The accelerating media transformation is rapidly redefining the relationship between brands and consumers. As new vehicles proliferate, marketers face an urgent question: where do I invest. Neither planning nor analytics tools have kept up. And while statisticians work to sort through the jumble of data, marketers need to make tough innovation decisions…yesterday.
Life offers few shortcuts, but it is wise to take them when they materialize. Some marketing decisions may contain a shortcut around the “What kind of an ROI will I get?” interrogation. In some cases, it can be simpler to ask “Can I afford not to invest in a new tactic?”
As consumers, all of us face discretionary and non-discretionary spending decisions. A new tablet computer is discretionary – irrelevant of how much you want it – while the electricity bill is not. This offers an important lesson for marketing innovation – the first chunk of the testing budgeting should be earmarked for tactics with the potential to become non-discretionary.
This logic already exists in marketing budgets. TV, print and display are generally treated as discretionary. Investment is based on flights and budgets shrink or grow based on the health of the business. Search and CRM, on the other hand, typically operate based on a non-discretionary model. Investment is always on and funding is typically immune to the vagaries of the budgeting process. Marketers accept that these opportunities are just too good to pass up, irrelevant of the latest debate in the board room.
Screening for vehicles with the potential to become “too good to pass up” is one way to drive marketing innovation. Search and CRM share one key characteristic to their staying power that is highly informative in this regard – depth of one-to-one targeting.
Both drive communication with a narrow group of individuals self-identified based on highly-specific criteria – the search term in the former case, the act of purchase in the latter. The depth of targeting translates directly into value – there’s a reason why paid search operates on an auction model. At the end of the day marketing budgets tell the story – in the US CRM budgets are second only to TV and search represents half the digital spend.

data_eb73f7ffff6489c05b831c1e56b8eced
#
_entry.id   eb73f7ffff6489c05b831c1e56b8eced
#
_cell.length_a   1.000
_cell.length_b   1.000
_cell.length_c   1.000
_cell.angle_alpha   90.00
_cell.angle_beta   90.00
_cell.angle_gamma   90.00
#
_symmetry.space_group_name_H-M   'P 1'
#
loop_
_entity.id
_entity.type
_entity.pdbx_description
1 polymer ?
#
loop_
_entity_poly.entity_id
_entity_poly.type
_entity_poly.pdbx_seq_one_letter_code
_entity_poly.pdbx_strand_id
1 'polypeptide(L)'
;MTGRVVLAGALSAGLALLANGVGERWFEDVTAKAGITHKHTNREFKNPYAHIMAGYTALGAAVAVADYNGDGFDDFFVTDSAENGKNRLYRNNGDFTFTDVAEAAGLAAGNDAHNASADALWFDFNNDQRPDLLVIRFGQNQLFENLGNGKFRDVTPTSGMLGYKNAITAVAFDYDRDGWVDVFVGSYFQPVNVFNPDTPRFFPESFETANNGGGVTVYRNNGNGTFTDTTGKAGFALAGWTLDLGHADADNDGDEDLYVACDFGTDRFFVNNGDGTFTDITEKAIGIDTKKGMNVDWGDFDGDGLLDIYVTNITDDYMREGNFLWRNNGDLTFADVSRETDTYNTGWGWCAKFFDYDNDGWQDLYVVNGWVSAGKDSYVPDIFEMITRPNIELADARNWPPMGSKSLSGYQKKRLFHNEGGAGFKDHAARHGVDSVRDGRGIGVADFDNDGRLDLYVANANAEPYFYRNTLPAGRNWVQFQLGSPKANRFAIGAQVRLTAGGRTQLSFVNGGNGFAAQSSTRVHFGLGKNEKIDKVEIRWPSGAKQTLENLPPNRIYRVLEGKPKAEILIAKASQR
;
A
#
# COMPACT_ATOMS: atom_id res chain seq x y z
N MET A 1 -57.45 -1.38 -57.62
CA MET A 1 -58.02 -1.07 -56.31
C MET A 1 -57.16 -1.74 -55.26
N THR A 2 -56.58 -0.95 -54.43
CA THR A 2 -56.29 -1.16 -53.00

Looking out across the innovation horizon, no single tactic delivers a comparable depth of targeting with one notable exception – Audience Buying.
Audience buying differs from traditional online display tactics
This method entails you target only the cookies that exhibit desired characteristics. This offers clear efficiency benefits over the broadcast model where the media buyer ends up paying to reach both the consumers within and outside of the target.
Fueled by the Big Data revolution, audience buying incorporates an unprecedented range of targeting techniques. The methods listed below provide only a sampling selected to demonstrate a parallel with search and CRM.
- Search Retargeting. A direct parallel to search, search retargeting enables marketers to serve display ads to consumers who searched for relevant content but did not end up on the marketer’s site.
- In-Market. Similar to search retargeting, data gathered through shopping comparisons sites also allows marketers to intercept the consumers at a crucial point in their purchase cycle.
- Retargeting. The most widely accepted audience buying tactic, retargeting extends the dialogue with qualified shoppers beyond the site visit. Retargeting picks up where a successful search effort finished.
- CRM. Marketers also have the ability to mirror their CRM tactics in display. A direct mail list is translated into a list of cookies enabling synchronized communication across both CRM and display.
In all cases, audience buying reaches narrow segments, self-identified based on highly-specific activities. The direct parallel with CRM and paid search provides more than a hint at the value potential of these techniques.
Many have already recognized that audience buying is a tactic they can no longer afford to overlook. Those seeking to exploit Audience Buying to its fullest should focus on four guiding principles:
- Budget. In contrast to traditional display, audience buying merits always on investment. Layer heavy-ups on top of this base to support campaign efforts based on flighting.
- Plan. With tens of thousands of potential segments, you need a master plan to stay on target as you test and learn your way to desired performance. This master plan should marry audience data with media.
- Data. Scouring the entire data ecosystem for viable audience data is a necessity. Simply reaching out to data aggregators is typically not enough; you’ll need to do some legwork. It’s wise to partner with a company that has expertise in Audience Planning to accelerate this process.
- Media. Source media across networks and publishers in addition to exchanges. Exchanges offer massive reach but do not see every impression. Networks and publishers have access to inventory unavailable on exchanges and will deliver incremental reach and frequency across your audience target.
Technology drives stunning change. Tactics viewed as a novelty a couple of years back become core. Audience Buying is poised to make this transition over the next twelve months. And while this article stresses the obvious parallels with proven direct response tactics, marketers should not underestimate the potential for new efficiencies and impact throughout brand building. Whatever your objectives, if you don’t have a master plan for Audience Buying, now is the time to create one.
After all, does audience buying look like a tactic you can live without?